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Constantinople and the scenery of the seven churches of Asia Minor
Page xxxvi
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Allom, Thomas. Constantinople and the scenery of the seven churches of Asia Minor - Page xxxvi. 1838. Kenneth Franzheim II Rare Books Room, William R. Jenkins Architecture and Art Library, University of Houston Libraries. University of Houston Digital Library. Web. October 27, 2020. https://digital.lib.uh.edu/collection/exotic/item/1996/show/1714.

Disclaimer: This is a general citation for reference purposes. Please consult the most recent edition of your style manual for the proper formatting of the type of source you are citing. If the date given in the citation does not match the date on the digital item, use the more accurate date below the digital item.

Allom, Thomas. (1838). Constantinople and the scenery of the seven churches of Asia Minor - Page xxxvi. Exotic Impressions, Views of Foreign Lands. Kenneth Franzheim II Rare Books Room, William R. Jenkins Architecture and Art Library, University of Houston Libraries. Retrieved from https://digital.lib.uh.edu/collection/exotic/item/1996/show/1714

Disclaimer: This is a general citation for reference purposes. Please consult the most recent edition of your style manual for the proper formatting of the type of source you are citing. If the date given in the citation does not match the date on the digital item, use the more accurate date below the digital item.

Allom, Thomas, Constantinople and the scenery of the seven churches of Asia Minor - Page xxxvi, 1838, Exotic Impressions, Views of Foreign Lands, Kenneth Franzheim II Rare Books Room, William R. Jenkins Architecture and Art Library, University of Houston Libraries, accessed October 27, 2020, https://digital.lib.uh.edu/collection/exotic/item/1996/show/1714.

Disclaimer: This is a general citation for reference purposes. Please consult the most recent edition of your style manual for the proper formatting of the type of source you are citing. If the date given in the citation does not match the date on the digital item, use the more accurate date below the digital item.

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Compound Item Description
Title Constantinople and the scenery of the seven churches of Asia Minor
Creator (LCNAF)
  • Allom, Thomas
Contributor (Local)
  • Walsh, Robert
Publisher Fisher, Son, & Co.
Date 1838
Subject.Topical (LCSH)
  • History
Subject.Geographic (TGN)
  • Istanbul, Turkey
Genre (AAT)
  • books
  • plates (illustrations)
  • maps (documents)
Language English
Type (DCMI)
  • Text
Original Item Extent 92 plates
Original Item Location DR 427 .A44
Original Item URL http://library.uh.edu/record=b1817693~S11
Digital Collection Exotic Impressions: Views of Foreign Lands
Digital Collection URL http://digital.lib.uh.edu/collection/exotic
Repository Kenneth Franzheim II Rare Books Room, William R. Jenkins Architecture and Art Library, University of Houston Libraries
Repository URL http://info.lib.uh.edu/about/campus-libraries-collections/william-r-jenkins-architecture-art-library
Use and Reproduction No Copyright - United States
Identifier exotic_201304_011
Item Description
Title Page xxxvi
Format (IMT)
  • image/jpeg
File Name exotic_201304_011_045.jpg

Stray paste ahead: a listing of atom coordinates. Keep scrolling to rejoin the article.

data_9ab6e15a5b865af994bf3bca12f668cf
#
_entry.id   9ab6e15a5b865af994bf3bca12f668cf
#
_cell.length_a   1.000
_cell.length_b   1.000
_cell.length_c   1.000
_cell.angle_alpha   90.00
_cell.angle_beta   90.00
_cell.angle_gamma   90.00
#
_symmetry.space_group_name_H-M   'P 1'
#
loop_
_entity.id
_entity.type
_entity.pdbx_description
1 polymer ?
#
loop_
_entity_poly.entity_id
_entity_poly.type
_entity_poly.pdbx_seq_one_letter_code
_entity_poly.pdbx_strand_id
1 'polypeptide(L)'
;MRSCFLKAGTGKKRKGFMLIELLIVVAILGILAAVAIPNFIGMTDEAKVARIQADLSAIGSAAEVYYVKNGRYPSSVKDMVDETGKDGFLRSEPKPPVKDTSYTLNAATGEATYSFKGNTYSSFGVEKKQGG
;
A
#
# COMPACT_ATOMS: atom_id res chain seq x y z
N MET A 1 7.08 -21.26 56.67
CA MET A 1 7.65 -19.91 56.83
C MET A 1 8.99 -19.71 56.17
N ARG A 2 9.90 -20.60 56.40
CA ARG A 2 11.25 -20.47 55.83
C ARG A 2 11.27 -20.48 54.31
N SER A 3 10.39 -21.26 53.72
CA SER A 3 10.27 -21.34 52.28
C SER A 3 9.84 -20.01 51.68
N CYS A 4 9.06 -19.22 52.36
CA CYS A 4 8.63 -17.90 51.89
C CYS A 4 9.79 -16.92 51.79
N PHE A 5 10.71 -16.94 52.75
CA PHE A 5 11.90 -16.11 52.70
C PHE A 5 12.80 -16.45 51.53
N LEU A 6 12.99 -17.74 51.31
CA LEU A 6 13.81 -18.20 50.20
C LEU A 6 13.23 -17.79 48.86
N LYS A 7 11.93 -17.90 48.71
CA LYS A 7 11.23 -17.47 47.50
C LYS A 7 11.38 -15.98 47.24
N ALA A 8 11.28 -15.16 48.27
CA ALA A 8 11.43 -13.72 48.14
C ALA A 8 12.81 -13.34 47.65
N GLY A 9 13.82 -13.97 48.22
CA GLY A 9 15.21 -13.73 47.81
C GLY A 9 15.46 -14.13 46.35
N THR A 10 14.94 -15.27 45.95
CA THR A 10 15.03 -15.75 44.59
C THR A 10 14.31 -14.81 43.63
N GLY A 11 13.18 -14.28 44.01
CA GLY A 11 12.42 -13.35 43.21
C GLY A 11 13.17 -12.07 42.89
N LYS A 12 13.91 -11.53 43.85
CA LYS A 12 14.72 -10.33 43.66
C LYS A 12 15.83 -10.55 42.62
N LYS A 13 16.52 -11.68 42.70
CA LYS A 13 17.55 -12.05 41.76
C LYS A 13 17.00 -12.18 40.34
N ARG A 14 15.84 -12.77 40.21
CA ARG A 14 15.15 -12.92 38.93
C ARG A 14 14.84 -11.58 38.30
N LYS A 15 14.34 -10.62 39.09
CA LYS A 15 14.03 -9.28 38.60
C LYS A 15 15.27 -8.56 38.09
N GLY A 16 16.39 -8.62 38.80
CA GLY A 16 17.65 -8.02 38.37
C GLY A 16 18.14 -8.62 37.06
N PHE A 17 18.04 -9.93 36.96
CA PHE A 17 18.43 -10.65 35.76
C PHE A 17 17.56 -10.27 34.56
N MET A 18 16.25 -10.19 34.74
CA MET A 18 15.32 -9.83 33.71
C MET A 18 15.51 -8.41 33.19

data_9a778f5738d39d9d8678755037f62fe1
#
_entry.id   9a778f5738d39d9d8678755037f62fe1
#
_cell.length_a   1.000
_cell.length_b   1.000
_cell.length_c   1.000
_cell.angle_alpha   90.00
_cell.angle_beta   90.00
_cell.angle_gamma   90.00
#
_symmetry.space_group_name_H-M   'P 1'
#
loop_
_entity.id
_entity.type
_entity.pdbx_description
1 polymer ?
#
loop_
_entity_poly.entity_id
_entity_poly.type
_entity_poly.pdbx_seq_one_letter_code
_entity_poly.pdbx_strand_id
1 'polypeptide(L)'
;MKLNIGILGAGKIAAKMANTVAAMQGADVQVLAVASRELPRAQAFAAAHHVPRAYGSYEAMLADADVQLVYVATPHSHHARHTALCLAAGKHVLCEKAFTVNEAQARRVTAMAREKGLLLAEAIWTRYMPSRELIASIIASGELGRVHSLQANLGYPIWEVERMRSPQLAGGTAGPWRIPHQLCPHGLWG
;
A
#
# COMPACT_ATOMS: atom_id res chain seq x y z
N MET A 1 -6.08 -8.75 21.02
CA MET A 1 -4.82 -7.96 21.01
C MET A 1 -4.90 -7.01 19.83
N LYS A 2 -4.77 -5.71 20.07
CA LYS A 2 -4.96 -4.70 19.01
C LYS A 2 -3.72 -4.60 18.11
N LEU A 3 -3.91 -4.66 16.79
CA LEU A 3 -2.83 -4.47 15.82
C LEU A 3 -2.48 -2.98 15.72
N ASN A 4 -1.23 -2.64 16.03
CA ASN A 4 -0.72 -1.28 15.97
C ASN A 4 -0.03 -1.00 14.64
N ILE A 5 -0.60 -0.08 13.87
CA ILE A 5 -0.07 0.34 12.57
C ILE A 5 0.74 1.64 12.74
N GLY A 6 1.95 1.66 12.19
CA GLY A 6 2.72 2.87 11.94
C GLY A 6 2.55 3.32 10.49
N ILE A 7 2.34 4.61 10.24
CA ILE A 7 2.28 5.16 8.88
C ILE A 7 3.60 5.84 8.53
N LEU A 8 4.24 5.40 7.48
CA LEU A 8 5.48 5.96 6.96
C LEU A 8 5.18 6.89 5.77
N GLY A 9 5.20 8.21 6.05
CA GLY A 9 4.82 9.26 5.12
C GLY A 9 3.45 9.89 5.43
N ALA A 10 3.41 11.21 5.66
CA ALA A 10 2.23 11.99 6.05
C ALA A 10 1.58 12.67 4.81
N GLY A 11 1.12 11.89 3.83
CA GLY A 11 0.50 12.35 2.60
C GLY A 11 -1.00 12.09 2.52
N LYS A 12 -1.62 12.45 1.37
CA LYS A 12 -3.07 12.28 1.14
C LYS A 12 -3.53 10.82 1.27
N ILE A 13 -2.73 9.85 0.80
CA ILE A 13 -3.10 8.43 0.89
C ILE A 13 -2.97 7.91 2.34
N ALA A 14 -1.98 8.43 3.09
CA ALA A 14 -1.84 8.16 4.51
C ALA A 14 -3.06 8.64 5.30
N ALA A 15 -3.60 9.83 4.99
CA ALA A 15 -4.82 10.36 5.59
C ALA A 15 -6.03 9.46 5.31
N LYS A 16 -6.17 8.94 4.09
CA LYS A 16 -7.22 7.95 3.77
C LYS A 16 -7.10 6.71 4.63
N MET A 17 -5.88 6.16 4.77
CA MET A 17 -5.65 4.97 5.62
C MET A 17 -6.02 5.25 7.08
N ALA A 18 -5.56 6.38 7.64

Transcript XXXV1 HISTORICAL SKETCH OF CONSTANTINOPLE. covered, and lately published by the British and Foreign Bible Society. Some copies were circulated among the Turks of Constantinople in the year 1824, which caused a firman to be issued for their suppression. English sovereigns, Charles II., James II. Ach met II. the younger brother of Mohammed, succeeded to the throne in 1691 ; he died in 1695. His mind was mean and powerless, and his person bloated : he had large staring eyes, and a very long nose. Contemporaries in England, William and Mary. Mustapha II. brother to Achmet, succeeded him in 1695; he abdicated the throne in 1703. His contemporaries in England were William III. and Anne. Achmet III. the brother of Mustapha, succeeded in 1703; after a reign of twenty- seven years of prosperity, he too was compelled by the turbulent janissaries, to abdicate the throne in 1730; the third whom the caprice of the people had dethroned in fifty years. His contemporaries in England were Anne, George I., and George II. Mahmood 1., or Mohammed V., the nephew of Achmet, succeeded in 1730; he died in 1754, after a mild reign of twenty-four years. He was condescending and humble, and much regretted. It is a precept of Islamism, that every man should be prepared for his destiny, and able to support it by some useful employment. Many sultans were mechanics, and so was Mahmood; he was a cunning worker in ivory, which he wrought with a dexterity far exceeding that of a Turk. His contemporary in England was George II. Othman III. the brother of Mahmood, succeeded him in 1754; he died in 1757. His reign was distinguished by the persevering and sanguinary efforts of the Russians to effect their great object of advancing to Constantinople, by urging the Greeks to insurrection. His contemporary in England was George II. Mustapha III. (Gazi,) nephew of Othman, and son of Achmet III., began his reign in 1757 ; and died in 1776. His uncle had administered poison to himself and two brothers; they perished, but he survived, and ever after retained the traces of it. The approximation of Turks to European habits and improvements, began with him. He ordered Boerhaave and Machiavel to be translated into Turkish, and commanded his son to be inoculated; and he founded a library and an academy. He made vigorous efforts against the Russians, and was thus called Gazi, " The Victorious." George III. reigned in England. Abdul Hamed, the last of the sons of Achmet III. succeeded in 1776; he died in 1789. His reign, like his predecessors, was marked by the advance of the Russians to their great object. Sovereign in England, George III. Selim III. the only son of Mustapha, succeeded in 1789, to the exclusion of the children of Abdul Hamed. He was deposed by the janissaries in 1807, and afterwards strangled for attempting to alter their discipline, and establish a nizam dgettide, or new corps. He was an amiable and enlightened prince. Contemporary in England George III. Mustapha IV. was the eldest son of Abdul Hamed, and succeeded in 1807; after a brief reign of one year, he too was deposed in 1808, and afterwards strangled. Sovereign in England George III. Mahmood II. or Mohammed VI. succeeded his brother in 1808. He extirpated the turbulent janissaries, remodelled the empire, and, amid more perils, perhaps, than ever sovereign encountered, he still reigns. He is the thirtieth monarch of the Ottoman dynasty, and the twenty - fourth on the throne of Constantinople, and has seen four fill the throne of England—George III., George IV., William IV., Victoria. END OF HISTORICAL SKETCH.